It is accordingly an object of the present invention to provide a nestable cart having -a plurality of vertically spaced trays or shelves movable from a horizontal working position to a storage position at an angle to the horizontal in which trays on adjacent carts may interfit.
According to an important feature of the invention the trays or shelves may be rectangular and may intert or nest by being moved to a position at an angle to the horizontal in which they will t in vertical relationship to each other.
Another object is to provide a nestable cart in which the trays or shelves are innerconnected for simultaneous tilting movement and are simultaneously moved from their working to their storage position by a single operating mechanism.
Accordingly to another feature of the invention the trays or shelves are pivotally mounted on a vertical frame and are pivotally connected to a link which is vertically movable on a second vertical frame spaced horizontally from the lirst frame. The frames are preferably mounted on the rear ends of a forwardly tapering U-shaped base which is supported on wheels and shaped to internest with adjacent similar bases.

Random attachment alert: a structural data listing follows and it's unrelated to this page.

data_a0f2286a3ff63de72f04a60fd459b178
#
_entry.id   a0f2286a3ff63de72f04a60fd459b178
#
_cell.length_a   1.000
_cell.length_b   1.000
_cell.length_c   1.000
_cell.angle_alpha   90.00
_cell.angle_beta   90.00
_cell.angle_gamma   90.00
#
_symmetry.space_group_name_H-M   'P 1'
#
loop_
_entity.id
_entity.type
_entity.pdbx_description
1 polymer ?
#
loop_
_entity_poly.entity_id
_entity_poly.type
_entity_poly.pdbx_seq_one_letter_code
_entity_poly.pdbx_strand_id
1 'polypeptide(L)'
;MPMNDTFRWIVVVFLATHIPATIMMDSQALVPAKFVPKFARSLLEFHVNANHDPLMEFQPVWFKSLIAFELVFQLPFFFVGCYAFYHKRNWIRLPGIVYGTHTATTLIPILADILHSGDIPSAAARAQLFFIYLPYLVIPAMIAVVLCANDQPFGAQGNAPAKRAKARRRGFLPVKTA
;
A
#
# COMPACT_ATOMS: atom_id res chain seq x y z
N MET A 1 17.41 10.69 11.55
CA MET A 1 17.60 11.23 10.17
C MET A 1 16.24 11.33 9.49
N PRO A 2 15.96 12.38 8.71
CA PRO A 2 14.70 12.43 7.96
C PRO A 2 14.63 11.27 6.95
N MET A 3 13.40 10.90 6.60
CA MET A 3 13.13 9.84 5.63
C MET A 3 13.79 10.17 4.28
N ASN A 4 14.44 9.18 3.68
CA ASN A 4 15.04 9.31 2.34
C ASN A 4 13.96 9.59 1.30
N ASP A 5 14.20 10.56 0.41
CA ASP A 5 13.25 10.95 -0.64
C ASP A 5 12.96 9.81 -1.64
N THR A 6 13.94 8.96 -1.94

According to a further feature of the invention the operating mechanism for controlling tilting of the trays comprises a toggle linkage which is moved to an overcenter position when the trays or shelves are in one position to function as a latch.
The above and other objects and features of the invention will be more readily apparent from the following description when read in connection with the accompanying drawings in which:
FIG. l is an end View of a nestable cart embodying the invention;
FIG. 2 is a side elevation;
FIG. 3 is an enlarged partial side elevation showing the parts in different portions;
FIG. 4 is atop plan View;
FIG. 5 is a side view showing several carts in internested relationship, and;